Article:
DYNAMICS, dynamics, DyNaMiCs


One of the most common frustrations I hear from my students is how to help make their playing sound more musical, and less robotic. My response just about every time is dynamics.

This may sound very familiar to you. You've progressed past the coordination challenges, learned all the parts to a song (even the fills), can keep your tempo steady, and maybe even can play through it flawlessly. But it still does't sound quite right. You most likely need to work on your dynamics.

Dynamics are the salt and pepper of grooves, without it there's just no flavor. Drum beats that have a single volume are boring and easily fade into the background. They just don't grab and pull you into them. Think about your favorite songs. I bet one of the reasons you love them is because there are memorable moments where it feels like the drums are going to jump out of the speakers and kick you in the face. It's because those drummers understands how to use dynamics.

The simplest way to start using dynamics in your playing is to vary the volume between the different parts in a song. The most common example of this is playing the verse quiet (typically on closed hi-hats), and then playing the chorus loud (typically on the ride cymbal). It's up to you how extreme you want to go, but create some differences and keep them consistent. If there's a second verse, get quiet again and match the volume you did with the first verse. Remember, you always want to have some room to go in either direction volume wise. If you're already playing as loud as you can during the chorus, you won't have anywhere left to go during the outro or big guitar solo. Always give yourself some headroom.

Another very useful way to utilize volume is during drum fills. The first fill I teach all my students is an 8th note build. Unison 8th notes played with both hands on different drums as well as the bass drum. If all the hits are the same volume, it doesn't really have much of an effect. But if you start really quiet and build it up to really loud, it is guaranteed to sound good every time. Think of fills as the on-ramp to a highway, in not much time you need to get up to the speed of traffic. Well instead of speed, think volume. In most cases the fill is the on-ramp to the next part of the song. You want to build the energy and push into the next section.

Dynamics can be the overall changes in volume throughout a song like the examples above, but if you get a bit more granular it then becomes the volume of each part of a groove. This is where the pros really stand apart from the amateurs.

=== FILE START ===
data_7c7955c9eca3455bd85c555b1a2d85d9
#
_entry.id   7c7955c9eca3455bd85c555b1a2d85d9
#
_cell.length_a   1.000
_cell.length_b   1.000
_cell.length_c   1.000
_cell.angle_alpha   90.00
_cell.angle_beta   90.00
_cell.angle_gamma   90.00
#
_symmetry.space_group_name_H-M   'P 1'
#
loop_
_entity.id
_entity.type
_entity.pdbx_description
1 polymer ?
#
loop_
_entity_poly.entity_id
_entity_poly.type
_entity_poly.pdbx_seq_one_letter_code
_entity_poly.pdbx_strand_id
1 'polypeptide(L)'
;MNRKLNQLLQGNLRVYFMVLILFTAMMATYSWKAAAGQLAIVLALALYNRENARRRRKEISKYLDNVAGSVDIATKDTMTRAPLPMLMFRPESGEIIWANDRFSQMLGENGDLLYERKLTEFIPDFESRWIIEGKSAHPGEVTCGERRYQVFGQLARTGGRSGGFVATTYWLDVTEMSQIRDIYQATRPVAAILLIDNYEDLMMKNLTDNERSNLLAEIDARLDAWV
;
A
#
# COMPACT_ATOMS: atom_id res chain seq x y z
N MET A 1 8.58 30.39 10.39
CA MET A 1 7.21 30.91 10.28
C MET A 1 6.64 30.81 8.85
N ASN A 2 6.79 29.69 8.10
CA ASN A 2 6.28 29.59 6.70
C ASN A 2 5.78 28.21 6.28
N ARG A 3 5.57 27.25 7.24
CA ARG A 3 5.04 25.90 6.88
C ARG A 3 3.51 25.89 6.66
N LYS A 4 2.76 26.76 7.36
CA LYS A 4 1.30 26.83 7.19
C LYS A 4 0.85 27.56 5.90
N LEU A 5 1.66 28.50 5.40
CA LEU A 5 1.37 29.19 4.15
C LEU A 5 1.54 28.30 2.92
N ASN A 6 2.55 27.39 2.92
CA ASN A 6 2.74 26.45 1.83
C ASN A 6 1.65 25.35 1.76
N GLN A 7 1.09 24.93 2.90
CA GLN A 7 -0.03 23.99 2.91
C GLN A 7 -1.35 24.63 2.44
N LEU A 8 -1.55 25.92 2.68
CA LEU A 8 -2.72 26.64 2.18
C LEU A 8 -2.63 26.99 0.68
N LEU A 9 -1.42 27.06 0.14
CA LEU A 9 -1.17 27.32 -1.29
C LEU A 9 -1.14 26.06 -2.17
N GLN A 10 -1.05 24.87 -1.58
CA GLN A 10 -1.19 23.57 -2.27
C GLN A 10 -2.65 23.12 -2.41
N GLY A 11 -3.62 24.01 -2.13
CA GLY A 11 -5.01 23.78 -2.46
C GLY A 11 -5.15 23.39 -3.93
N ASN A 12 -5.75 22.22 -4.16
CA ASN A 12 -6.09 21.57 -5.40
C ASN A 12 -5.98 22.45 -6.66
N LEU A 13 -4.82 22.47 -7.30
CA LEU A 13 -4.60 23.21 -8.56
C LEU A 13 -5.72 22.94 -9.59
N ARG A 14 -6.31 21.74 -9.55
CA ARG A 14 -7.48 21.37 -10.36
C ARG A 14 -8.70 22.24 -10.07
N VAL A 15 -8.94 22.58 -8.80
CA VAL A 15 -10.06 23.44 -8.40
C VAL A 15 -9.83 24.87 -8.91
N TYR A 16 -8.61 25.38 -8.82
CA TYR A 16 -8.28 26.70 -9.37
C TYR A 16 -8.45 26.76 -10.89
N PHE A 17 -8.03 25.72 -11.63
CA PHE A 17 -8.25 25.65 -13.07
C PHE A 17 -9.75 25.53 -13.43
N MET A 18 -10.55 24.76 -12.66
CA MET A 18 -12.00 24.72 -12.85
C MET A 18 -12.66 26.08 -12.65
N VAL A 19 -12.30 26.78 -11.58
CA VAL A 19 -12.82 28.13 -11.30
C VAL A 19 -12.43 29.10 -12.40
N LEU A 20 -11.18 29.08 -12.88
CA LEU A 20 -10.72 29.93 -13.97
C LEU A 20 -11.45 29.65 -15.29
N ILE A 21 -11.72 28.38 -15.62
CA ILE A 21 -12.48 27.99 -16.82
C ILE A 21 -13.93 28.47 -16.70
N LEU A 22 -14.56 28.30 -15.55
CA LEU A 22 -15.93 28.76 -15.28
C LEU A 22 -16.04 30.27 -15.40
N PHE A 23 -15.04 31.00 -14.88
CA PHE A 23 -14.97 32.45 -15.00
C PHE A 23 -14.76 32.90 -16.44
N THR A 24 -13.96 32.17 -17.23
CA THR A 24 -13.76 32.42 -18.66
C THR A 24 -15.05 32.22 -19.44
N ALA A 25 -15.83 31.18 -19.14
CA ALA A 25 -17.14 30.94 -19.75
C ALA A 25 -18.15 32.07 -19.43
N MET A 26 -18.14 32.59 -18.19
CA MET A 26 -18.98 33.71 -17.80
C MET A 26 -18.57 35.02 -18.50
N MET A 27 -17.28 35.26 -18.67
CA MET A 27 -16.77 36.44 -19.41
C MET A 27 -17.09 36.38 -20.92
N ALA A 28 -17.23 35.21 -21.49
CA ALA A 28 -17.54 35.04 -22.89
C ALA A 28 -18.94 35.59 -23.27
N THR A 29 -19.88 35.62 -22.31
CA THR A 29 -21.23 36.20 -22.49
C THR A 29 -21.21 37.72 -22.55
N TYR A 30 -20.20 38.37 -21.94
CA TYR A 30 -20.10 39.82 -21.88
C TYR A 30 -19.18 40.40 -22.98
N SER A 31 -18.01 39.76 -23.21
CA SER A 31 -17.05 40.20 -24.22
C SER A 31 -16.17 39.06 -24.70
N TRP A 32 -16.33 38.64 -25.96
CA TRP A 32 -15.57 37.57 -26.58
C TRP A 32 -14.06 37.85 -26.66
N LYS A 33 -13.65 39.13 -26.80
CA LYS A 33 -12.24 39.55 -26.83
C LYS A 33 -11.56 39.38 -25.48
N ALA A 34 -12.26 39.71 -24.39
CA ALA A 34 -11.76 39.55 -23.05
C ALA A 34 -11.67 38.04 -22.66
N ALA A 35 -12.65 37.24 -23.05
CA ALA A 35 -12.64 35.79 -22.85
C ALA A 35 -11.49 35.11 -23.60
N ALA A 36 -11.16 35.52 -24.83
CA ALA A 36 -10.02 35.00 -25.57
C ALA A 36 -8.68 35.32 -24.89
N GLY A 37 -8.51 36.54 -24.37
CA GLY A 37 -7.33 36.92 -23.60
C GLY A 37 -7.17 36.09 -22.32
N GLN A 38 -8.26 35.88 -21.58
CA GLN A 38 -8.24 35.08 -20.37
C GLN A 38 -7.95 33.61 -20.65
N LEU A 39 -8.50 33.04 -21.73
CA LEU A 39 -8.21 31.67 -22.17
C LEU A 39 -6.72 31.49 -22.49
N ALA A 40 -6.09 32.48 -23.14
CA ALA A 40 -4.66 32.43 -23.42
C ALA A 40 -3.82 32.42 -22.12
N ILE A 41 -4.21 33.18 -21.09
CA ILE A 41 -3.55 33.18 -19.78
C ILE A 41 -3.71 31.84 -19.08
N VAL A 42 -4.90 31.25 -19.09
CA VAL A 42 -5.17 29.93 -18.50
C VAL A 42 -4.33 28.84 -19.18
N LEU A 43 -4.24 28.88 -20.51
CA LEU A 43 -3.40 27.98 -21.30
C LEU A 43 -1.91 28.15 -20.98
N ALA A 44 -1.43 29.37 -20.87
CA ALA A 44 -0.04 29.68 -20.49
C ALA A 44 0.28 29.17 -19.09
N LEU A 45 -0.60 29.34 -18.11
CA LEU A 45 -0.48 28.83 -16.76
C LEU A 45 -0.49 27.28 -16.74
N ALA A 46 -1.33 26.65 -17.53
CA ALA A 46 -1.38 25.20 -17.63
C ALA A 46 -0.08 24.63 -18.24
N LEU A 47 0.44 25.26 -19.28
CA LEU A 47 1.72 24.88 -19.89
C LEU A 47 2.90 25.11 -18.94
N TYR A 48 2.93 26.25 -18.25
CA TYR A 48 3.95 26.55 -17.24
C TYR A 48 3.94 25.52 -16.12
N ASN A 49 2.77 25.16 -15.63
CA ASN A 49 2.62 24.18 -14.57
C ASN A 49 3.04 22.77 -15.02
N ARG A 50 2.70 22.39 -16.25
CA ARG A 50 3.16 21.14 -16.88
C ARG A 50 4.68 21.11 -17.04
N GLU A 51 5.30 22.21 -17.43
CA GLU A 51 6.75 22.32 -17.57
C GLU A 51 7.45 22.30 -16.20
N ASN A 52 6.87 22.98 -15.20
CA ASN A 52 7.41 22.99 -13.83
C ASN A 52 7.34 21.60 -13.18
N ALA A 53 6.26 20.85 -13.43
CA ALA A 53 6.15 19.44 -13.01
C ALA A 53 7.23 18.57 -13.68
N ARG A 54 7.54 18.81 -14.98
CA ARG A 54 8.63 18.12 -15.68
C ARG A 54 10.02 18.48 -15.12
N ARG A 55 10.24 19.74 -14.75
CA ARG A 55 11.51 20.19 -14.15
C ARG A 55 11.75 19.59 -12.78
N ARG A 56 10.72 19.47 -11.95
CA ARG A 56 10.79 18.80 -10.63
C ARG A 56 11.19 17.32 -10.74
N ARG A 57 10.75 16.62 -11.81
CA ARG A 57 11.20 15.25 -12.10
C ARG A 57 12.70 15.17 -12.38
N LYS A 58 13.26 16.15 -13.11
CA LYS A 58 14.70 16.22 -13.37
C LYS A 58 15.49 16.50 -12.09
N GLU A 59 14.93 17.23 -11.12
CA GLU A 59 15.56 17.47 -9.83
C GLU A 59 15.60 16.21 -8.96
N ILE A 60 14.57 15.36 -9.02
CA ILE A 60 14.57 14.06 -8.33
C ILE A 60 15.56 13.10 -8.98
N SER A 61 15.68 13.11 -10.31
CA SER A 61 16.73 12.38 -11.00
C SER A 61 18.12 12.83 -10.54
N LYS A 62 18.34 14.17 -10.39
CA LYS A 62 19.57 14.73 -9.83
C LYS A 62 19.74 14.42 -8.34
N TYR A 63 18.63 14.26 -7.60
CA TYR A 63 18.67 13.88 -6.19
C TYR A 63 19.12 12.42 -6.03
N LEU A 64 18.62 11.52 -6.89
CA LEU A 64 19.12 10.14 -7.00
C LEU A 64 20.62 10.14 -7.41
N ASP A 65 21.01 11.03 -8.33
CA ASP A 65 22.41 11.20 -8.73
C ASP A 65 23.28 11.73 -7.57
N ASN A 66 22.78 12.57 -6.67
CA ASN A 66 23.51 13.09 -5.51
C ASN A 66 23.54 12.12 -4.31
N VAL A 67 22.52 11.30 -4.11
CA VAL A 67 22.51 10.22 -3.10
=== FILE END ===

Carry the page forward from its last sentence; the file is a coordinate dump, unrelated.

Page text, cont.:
Lets say you're playing a backbeat with the hi-hat, snare drum, and kick. They're not really created equal. I like a big kick drum sound matched with big snare hits on the 2 and 4. For my money, those are the main components of a backbeat and what I want the audience to feel. The hi-hat is also important, but if that's louder than both the snare and kick, it doesn't really make sense and the groove is lost. Think about the beat as layered. Each individual part should be looked at separately, and the better you can control the volume of each limb, the more musical it becomes.

If we zoom in one last time, you can start to isolate and control the volume of every single hit. This opens the door to accent patterns, ghost notes, swells, and advanced hand and foot techniques. This level of control and touch takes time, be patient! Make sure you're comfortable adjusting the overall volume first.

A great entry to getting to this level is to start incorporating ghost notes into your practice and playing. The goal is to create as much volume contrast between the ghost notes and backbeat hits. Challenge yourself to make the ghost notes as quiet as you can by barely lifting the stick off the snare. As your ability to "ghost" individual hits get better and better, it can be translated into many applications. For example, if a fill is all 16th note snare hits, playing some loud and some quiet gives that fill contour, character, movement, surprises, and more importantly…human sounding.

As you listen and watch your favorite drummers, intently pay attention to what hits are louder and which ones are quiet. There's a big variety of drummers out there, nothing being right or wrong. Some keep it level and steady like driving down a straight country road, and some are sporadic and random like a roller coaster. The one thing they share is their awareness to dynamics.

Always pay attention to how hard you're hitting and what volumes your hits are. Create a spectrum of dynamics and strengthen your control over ever single hit. Be able to adjust depending on what is happening in the song. You'll be much happier with your playing because you'll be drawing the musicality out.